How to use a calf scours test kit

14 Sep, 2017 04:15 PM
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These quick tests may need to be followed up with more detailed (and more expensive) testing.

Previously I have highlighted the importance of rehydrating scouring calves. However, understanding what is causing the scours is equally important as the treatments selected are different for each of the causes.

The common causes of scours in young calves include:

  • Nutritional.
  • Escherichia coli and Salmonella (bacteria).
  • Rotavirus and Coronavirus (viral).
  • Cryptospoidia (parasite).
  • For the past few years, 'calf side' faecal tests have been available (there are several brands but they all work in much the same way) that can test calf faeces straight away for the four common calf scour pathogens: Ecoli, Rotovirus, Coronavirus and Cryptosporidia. The tests take about 20 minutes to do and run and are a bit like a human urine 'pregnancy test', with two lines indicating a positive, one line a negative and no lines indicating the test hasn't worked and needs to be done again.

    All the vets in my practice carry these in their cars to use on farm and have them in the clinic for samples that are dropped off. They use them to tailor their advice and to monitor for changes in active pathogens. They are not applicable for all cases and some samples will still need to be sent away for full testing.

    These test kits do not check for Salmonella, so if we have unwell scouring calves that test negative on the faecal tests, or if we suspect salmonella, the faecal sample is sent to the laboratory for culture (growing and identifying the bug present) and sensitivity (testing in the laboratory for which antibiotics the bug is sensitive to). They also do not check for concurrent Bovine Viral Diarrhoea (BVD). Coccidia is easily identified under a microscope from the faecal sample.

    Often more than one bug is present and even different calves in the same calf shed can react to different strips on the test.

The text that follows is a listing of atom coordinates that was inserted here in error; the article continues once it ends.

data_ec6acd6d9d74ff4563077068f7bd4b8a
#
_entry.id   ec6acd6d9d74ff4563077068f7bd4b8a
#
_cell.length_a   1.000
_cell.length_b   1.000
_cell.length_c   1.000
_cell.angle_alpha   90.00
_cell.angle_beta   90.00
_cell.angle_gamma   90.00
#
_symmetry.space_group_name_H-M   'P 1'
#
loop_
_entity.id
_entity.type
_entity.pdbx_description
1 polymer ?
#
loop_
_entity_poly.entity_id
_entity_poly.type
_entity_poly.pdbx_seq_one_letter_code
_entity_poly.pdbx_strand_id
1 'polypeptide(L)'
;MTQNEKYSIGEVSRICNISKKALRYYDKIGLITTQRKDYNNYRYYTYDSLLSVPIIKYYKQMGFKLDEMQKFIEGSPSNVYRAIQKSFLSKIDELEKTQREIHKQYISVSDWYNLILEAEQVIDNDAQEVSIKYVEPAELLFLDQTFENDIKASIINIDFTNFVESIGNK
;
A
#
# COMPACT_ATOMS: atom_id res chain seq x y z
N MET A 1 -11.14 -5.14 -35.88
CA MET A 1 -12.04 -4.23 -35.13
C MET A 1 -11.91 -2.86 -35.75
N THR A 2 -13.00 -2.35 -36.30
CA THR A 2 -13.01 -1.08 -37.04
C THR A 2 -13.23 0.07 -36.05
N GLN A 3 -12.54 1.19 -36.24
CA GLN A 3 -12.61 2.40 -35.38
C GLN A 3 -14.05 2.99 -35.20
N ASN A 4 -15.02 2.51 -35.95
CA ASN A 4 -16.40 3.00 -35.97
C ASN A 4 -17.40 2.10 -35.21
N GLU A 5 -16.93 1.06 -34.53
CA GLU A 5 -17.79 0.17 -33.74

These tests work well for the four bugs they test for and they work best (highest sensitivity) in the early stages of the disease. So using them early before any treatment has the most chance of success.

    It is important to use fresh faeces from the calf's bottom -- not from the ground. If the faeces cannot be tested straight away it can be kept in the fridge but should be tested within 24 hours.

    How to collect faeces from a scouring calf

    It is important to collect it from their bottom and not from the ground. Put on gloves and collect faeces from the calf.

    I do this by using a rectal glove and inserting one or two fingers into the rectum then when I pull my hand out I cup it just near the bottom and most calves will poo a sample into my hand after I remove my fingers. Poo can also be scooped out if it is a little less watery. Only a few grams is needed for these in house tests.

    To collect a poo sample, remove the glove by turning it inside out and tieing a knot in it. Label with a sharpie with the calf identity. The sample can be put into a sample pot by cutting off the glove fingers with the most sample in them and put the entire sample -- plastic glove finger and all -- in the pot.

    These quick tests may need to be followed up with more detailed (and more expensive) testing but often aid in choosing a treatment plan while awaiting the results from the laboratory. Sometimes the answers they give are all that are needed to start the right treatment early and get on top of scours quickly.

    Until next time, good milking and calm calving.

    *Sherri Jaques is a practising veterinarian and reproduction adviser in the West Gippsland region of Victoria. All comments and information discussed in this article are intended to be of a general nature only. Please consult a veterinarian for herd health advice, protocols and/or treatments that are tailored to a herd's particular needs.

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